Bebe Rebozo was the president's hideously mobbed up pal, and his bank was a notorious haven for mafia money. Is the bank still used for such purposes? I don't know. Perhaps readers in Florida can tell me more.
(A younger man named Frank Kardonski -- who may be related to Romney's old pal, judging from the facial resemblance -- runs an airline that operates between Florida and Central America. Readers of Daniel Hopsicker will no doubt raise an eyebrow.)
"Diego Ribandinarea" should actually be spelled Diego Ribadeneira. I believe that Romney's reference goes to the Diego Ribandinarea who became Ecuador's ambassador to Peru and previously served as foreign minister. I've seen no derogatory information about this guy. Of course, the CIA has a long history in Ecuador; see here and here. In 2008, the president of Ecuador, Rafael Correa, charged that that the CIA controls that country's military intelligence service and much of the police. Judging from the brief bio here, Ribadeneira seems to have devoted his life to diplomatic service, not business -- so it's a little odd to see Romney mention him as the co-founder of an American venture capital firm. (Could we have the wrong Diego...?)
The only online reference to Pancho Soler -- another offspring of the El Salvadoran aristocracy -- occurs in this rather wild tale, set in the 1970s, when Pancho was a young Harvard grad and good friend to the son of the brutal (CIA-backed) Nicaraguan dictator Anastasio Somosa. The story concerns Howard Hughes, who made a bizarre journey to Nicaragua after being "kidnapped" from his infamous Las Vegas hideaway.
(Sources differ as to whether Hughes left voluntarily. At roughly the same time he changed lodgings, the Bond film Diamonds Are Forever was shot in Vegas. In that movie, bad guys kidnap a millionaire obviously modeled on Hughes. In other words, life and art imitated each other simultaneously.)
Help, readers, help! I'd like to contact the author of the above-linked story, Gordon Fischer, and ask him if he can tell me more about Soler. Unfortunately, Fischer can be reached only via Facebook -- and as you probably know, I just don't do Facebook. If you do do FB, could you drop Mr. Fischer a line and tell him of my interest in Soler? My email address is in the upper right-hand corner of this page.
Here's where things get really weird. As noted above, I'm not the first person to wonder if Romney is "spooked up." Alas, most of the writers who have offered such speculation publish on websites that most respectable writers would hesitate to cite. (Then again, many respectable writers would hesitate to link to Cannonfire. C'est la vie.)
A typical example may be found here, on a web page festooned with all of the usual wacky conspiracy cliches. You'll see references to the Illuminati, David Icke, Henry Makow, Satanic Ritual Abuse, survivalism and a whole bunch of other crap that makes me sigh and roll my eyes like Al Gore during the first debate. The proprietor of that site, one Paul Drockton, "states Gold and Silver the ONLY Protection During Financial Collapse." Guys like Drockton have been issuing similar statements, in a similarly illiterate fashion, since I was a kid in the 1960s.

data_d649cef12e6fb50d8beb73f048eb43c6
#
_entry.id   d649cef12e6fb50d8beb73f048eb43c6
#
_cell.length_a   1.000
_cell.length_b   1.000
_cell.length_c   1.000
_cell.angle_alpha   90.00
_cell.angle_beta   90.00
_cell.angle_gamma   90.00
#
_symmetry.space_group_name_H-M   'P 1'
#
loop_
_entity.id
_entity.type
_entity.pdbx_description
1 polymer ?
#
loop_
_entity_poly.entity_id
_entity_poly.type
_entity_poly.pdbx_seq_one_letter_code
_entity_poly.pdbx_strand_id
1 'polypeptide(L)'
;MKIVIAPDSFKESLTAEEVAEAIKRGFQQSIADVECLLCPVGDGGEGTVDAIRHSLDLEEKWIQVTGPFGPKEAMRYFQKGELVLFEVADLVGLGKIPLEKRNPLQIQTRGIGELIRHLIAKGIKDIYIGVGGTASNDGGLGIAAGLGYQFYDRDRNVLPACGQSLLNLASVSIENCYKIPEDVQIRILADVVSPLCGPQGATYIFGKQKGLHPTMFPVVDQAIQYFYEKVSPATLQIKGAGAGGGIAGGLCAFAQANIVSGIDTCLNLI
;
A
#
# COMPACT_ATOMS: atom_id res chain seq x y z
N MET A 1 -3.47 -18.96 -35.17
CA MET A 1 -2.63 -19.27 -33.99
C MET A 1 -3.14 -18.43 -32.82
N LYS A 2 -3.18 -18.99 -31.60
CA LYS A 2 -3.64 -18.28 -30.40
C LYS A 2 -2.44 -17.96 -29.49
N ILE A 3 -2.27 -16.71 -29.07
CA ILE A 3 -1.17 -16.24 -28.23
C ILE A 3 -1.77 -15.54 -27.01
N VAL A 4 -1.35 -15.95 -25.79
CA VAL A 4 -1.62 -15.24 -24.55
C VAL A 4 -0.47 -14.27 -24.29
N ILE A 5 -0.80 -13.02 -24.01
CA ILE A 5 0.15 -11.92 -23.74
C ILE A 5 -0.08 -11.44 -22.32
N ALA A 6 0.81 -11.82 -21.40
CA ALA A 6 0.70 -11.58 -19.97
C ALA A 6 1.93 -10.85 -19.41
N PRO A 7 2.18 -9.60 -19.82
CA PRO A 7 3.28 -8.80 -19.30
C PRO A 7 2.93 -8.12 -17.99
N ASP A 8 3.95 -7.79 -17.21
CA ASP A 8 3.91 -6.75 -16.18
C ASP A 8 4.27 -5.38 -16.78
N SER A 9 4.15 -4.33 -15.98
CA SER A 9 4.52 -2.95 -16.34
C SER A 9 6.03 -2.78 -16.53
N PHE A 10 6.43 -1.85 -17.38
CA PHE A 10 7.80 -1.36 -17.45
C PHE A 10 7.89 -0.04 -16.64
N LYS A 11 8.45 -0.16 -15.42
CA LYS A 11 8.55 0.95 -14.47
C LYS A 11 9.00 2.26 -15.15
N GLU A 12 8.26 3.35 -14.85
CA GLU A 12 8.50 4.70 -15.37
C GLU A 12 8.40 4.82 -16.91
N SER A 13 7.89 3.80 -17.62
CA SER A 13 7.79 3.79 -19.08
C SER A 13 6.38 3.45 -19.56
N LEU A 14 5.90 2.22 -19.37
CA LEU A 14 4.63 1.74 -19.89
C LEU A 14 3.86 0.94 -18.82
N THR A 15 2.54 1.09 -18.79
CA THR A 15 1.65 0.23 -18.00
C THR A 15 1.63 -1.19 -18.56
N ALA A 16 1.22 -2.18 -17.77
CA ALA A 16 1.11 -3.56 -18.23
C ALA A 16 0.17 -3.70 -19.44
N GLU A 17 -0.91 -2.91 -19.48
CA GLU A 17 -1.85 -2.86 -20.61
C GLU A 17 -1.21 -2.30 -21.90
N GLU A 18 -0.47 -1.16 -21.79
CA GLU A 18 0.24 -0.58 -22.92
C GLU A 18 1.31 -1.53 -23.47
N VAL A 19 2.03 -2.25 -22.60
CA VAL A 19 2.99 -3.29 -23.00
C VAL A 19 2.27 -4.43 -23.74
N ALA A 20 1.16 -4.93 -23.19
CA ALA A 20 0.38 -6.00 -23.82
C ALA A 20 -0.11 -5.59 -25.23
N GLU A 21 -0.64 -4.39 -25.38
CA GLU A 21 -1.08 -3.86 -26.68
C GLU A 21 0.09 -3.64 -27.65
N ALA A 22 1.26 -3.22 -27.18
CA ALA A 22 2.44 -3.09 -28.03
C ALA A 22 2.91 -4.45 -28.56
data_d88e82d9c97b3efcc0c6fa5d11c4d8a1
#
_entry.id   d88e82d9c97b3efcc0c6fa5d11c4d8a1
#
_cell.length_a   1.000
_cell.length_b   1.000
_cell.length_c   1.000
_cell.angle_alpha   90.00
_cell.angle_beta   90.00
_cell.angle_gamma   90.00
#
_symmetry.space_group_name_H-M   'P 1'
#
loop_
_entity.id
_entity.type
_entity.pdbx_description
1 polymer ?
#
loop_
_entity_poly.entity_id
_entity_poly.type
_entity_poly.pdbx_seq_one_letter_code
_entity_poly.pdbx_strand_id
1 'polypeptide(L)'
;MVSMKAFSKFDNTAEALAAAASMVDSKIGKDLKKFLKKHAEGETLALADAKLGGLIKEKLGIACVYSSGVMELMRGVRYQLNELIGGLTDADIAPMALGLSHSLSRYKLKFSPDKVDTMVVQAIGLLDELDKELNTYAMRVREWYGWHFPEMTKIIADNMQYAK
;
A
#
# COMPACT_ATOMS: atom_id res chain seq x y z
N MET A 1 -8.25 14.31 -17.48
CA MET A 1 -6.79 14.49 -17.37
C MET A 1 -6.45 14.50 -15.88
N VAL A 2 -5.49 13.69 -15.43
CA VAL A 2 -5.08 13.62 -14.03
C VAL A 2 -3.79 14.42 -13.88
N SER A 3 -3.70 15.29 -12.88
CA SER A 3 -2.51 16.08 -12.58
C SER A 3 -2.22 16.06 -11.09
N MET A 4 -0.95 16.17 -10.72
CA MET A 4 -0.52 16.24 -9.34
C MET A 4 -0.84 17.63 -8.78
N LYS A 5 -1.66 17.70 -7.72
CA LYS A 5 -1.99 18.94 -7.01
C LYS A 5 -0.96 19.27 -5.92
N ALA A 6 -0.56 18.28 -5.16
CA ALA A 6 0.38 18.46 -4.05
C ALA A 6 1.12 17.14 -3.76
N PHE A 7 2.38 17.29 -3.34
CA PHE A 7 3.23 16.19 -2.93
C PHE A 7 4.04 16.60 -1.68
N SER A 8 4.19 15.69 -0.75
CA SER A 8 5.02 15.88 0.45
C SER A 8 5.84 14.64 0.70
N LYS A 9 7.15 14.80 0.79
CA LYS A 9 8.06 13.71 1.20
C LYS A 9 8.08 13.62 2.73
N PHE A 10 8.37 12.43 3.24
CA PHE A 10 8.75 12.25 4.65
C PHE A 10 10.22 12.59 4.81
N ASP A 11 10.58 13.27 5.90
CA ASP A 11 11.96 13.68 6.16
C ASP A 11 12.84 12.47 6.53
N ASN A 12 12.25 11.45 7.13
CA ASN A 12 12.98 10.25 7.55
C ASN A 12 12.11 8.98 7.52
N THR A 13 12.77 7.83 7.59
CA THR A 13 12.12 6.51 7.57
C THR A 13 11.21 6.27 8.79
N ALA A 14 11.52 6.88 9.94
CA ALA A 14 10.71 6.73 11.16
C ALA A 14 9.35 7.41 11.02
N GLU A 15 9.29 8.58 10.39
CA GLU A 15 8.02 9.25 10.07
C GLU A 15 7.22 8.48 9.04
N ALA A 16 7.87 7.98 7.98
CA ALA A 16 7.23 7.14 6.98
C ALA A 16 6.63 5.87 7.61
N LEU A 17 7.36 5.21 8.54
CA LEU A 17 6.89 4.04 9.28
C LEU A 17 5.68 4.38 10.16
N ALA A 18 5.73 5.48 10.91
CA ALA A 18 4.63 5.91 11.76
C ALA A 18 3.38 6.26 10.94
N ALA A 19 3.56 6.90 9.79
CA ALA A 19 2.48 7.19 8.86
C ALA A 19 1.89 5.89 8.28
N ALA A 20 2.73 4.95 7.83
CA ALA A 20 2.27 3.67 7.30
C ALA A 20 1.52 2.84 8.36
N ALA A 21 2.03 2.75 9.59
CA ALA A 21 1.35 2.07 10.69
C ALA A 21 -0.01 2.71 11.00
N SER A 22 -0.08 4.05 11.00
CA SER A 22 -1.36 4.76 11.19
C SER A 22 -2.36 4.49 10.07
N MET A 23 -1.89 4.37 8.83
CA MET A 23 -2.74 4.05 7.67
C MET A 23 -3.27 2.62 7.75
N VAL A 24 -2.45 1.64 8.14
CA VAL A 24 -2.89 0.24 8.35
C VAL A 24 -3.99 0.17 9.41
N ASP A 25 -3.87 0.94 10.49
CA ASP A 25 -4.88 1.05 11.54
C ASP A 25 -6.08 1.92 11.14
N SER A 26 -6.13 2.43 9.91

Nevertheless, oddball web sites can sometimes provide good leads. Example:
Mitt Romney, for example, has very close ties to a high-level agent from Israeli military intelligence, the woman he made CEO of Bain & Company.
This reference goes to Orit Gadiesh, who was part of Romney's gubernatorial transition team. She joined Bain & Company (the precursor company to Bain Capital) in 1977, at the tender age of 26. Before that, she was the assistant to Ezer Weizman, the Israeli Minister of Defense and later President.
The Gadiesh/Romney association has, predictably, inflamed vulgar anti-Semitic sentiments; examples may be found here and here and here. I think it is possible to distance oneself from the bigots while also confessing that, yes, Gadiesh really is pretty damned spooky.
Our "kooky" friends have given us other leads worth pursuing. For example: Did you know that the Managing Director of Bain Capital (between 1989 and 2002) was Robert C. Gay?
Conspiracy buffs of an earlier generation knew that name well, since Gay's father was Frank William "Bill" Gay, the Chief of Staff for Howard Hughes during that strange period when the spooks more or less took over the Hughes operation. Bill Gay hired the infamous "Mormon Mafia" that insulated Hughes from the outside world.
(What's that? You didn't know that spooks took over the Hughes empire? Then you really must read Michael Drosnin's Citizen Hughes, which offers a hilarious depiction of how, during this period, Hughes made life miserable for his "agency" babysitter, Robert Mayheu. The latter's company, Mayheu & Associates, had previously inspired the Mission Impossible TV show. As for Drosnin himself -- oh, don't get me started!)
And that brings us to...
The Hughes thing. Folks, you have no idea how much I do not want to talk about Howard Hughes. I've put off writing this very post for days because the prospect of diving into a big steaming toxic vat of Hughesiana just seemed so bloody depressing.
In previous decades, Howard Hughes inspired enough bizarre speculation to fill the Sedan Crater. Alas, he does not intrigue the current generation the way he fascinated your grandparents. The few who do care about Hughes nowadays tend to be weird and disagreeable people, even by conspiracy buff standards, and I don't want to get into any online debates with that lot.
But, but, but...
God damn. It's just inescapable. Every time you look into Mitt Romney's associations, you keep running into Howard's ghost. Just look at what we have seen so far:
1. Soler. Bain Capital co-founder Pancho Soler apparently had something to do with arranging Hughes' sojourn in Nicaragua in the 1970s. (Side note: Did you know HH was there for the big 1972 earthquake? A long time ago, the L.A. Times claimed that the poor old guy rode out the big one bouncing around in the back seat of a car parked on a Managua side street.)
2. Kardonski. Another Romney partner, Frank Kardonski, took over Bebe Rebozo's old mafia bank in Key Biscayne. As this bio puts it:
One of the ways that Rebozo helped Nixon was to obtain large campaign contributions from Howard Hughes.
Long story there. You already have the gist of it.
3. The Gays. As noted, Bain's Managing Director was the son of the guy who managed Hughes' business affairs -- during the time when American spooks were quietly taking over the day-to-day running of Hughes' company. As we shall s